An ancient Greek temple was built to face the setting full moon near the winter solstice, according to new research that sheds new light on the orientation of sacred monuments.
A new survey of the Valley of the Temples just outside Agrigento, Italy, reveals the 2,500-year-old temples were not deliberately aligned to the rising sun, as generally believed. A variety of factors, not all of them being astronomical, inspired the ancient architects.
"Alignment was widely determined by urban layout and morphological aspects of the terrain as well as religious connections," Giulio Magli, professor of archaeoastronomy at Milan's Polytechnic University, told Discovery News.
Magli and colleagues Robert Hannah, at the University of Waikato, New Zealand, and Andrea Orlando, at the Catania Astrophysical Observatory, conducted the research with funding from the Ente Parco della Valle dei Templi. Their findings are published on the Cornell University physics Web site, arXiv.org.
Known as the temple of Demeter and Persephone, the shrine is among a World Heritage-listed collection of temples that once stood in full glory in Akragas, later to be called Agrigento.
"One can only imagine the spectacle at the temple. The full moon near the winter solstice - the longest night of the year - culminates very high in the sky and remains in the sky the longest," Magli said.
Akragas was one of the most important Greek colonies in Sicily, and the homeland of the philosopher Empedocles (490 - 430 BC).
Empedocles was the first to divide matter into the four elements of earth, fire, water and air. He also observed that the moon shines with light reflected from the sun.
Today the Valley of the Temples consists of the remains of 10 Doric temples dedicated to Greek gods, goddesses and heroes such as Heracles, Olympic Zeus, Demeter and Persephone, Juno, Concordia, Vulcan, Aesculapius.
Their orientation, as well that of all Greek temples, has been debated for nearly two centuries. Academics wondered whether they were aligned with astronomic events like the sunrise on specific days of the year.
Magli and colleagues measured the alignment of all the Greek temples in the valley, and showed that at least four of them are orientated in accordance with the town's grid along the cardinal directions — irrespective of the solar date to which they would match due to the horizon.
"For such temples, only a general rule imposing the facade towards the eastern horizon was applied. However, they were not orientated toward the rising sun on specific days of the year," Magli said.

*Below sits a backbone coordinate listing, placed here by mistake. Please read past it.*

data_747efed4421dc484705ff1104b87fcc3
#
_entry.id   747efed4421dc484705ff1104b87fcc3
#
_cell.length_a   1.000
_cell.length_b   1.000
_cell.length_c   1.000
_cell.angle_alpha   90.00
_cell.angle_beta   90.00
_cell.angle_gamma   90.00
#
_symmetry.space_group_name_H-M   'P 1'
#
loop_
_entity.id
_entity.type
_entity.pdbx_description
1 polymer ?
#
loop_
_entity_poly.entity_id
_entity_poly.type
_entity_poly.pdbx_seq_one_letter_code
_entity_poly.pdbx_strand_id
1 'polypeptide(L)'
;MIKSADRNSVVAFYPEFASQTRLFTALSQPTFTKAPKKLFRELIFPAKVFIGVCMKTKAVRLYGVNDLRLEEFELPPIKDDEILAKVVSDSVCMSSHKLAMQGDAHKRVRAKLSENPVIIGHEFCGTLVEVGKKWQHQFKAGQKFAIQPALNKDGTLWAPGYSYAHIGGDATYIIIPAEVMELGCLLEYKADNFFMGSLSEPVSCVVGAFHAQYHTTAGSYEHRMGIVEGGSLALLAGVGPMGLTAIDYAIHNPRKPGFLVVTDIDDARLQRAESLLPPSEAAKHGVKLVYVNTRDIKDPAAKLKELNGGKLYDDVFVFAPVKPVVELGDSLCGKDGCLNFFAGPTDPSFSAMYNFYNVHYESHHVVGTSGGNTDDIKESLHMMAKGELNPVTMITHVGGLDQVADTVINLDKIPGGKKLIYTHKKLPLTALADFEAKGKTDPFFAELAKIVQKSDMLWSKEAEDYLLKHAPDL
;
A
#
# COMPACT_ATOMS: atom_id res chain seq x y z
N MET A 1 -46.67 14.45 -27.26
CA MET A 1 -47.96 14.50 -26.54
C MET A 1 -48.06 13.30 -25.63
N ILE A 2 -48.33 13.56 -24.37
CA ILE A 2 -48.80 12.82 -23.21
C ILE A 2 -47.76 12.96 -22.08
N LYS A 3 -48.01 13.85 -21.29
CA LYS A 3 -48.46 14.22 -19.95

One of the shrines, the temple of Juno, was aligned to the stars in the Delphinus constellation.
On the contrary, the temple of Zeus, one of the largest temples of the Greek world before earthquakes and Carthaginian raids, was orientated topographically in accordance with the street grid.
"Incredible as it may seem, we have been unable to find this simple explanation in the literature," the researchers wrote.
Now incorporated in the Medieval church of San Biagio, the temple of Demeter and Persephone is preceded by a fountain sanctuary with sacred caves where votive deposits, including a statuette representing Persephone, were found.
Persephone and her mother Demeter, the goddess of nature, were the key figures in the Eleusinian mysteries representing the myth of Persephone, who was abducted by Hades to be his wife in the underworld.
The mysteries celebrated Persephone's reunion with her mother, in a cycle with three phases, the "descent," the "search" and the "ascent."
"We know very little about the relationship between astronomy and those secret religious rites. A connection with the moon-orientated temple is possible and will be at the center of further research," Magli said.
The attribution of the temple to Demeter and Persephone was also confirmed by the presence of two small circular altars located in a corridor formed between the rock cut to the north and the side of the temple.
One altar has a central well, known as bothros, which was found filled with broken kernoi, or ritual vessels of Demeter.
A relatively large esplanade can be found on the back of the temple. It was obtained artificially through the construction of huge retaining walls on the south side and an accurate excavation and leveling of the rock on the north side.
"We can imagine a nocturnal procession coming up from the fountain sanctuary and reaching the temple, in front of which, however, there is not enough space to house worshipers," Magli and colleagues said.
They speculate that after people ascended to the temple, people crossed the corridor between the north side of the temple and the hill, perhaps throwing offerings in the central well.
"Then they gathered in the vast esplanade on the back of the temple. From there, they would have witnessed the spectacle of the full moon high over the hill of the acropolis," Magli said.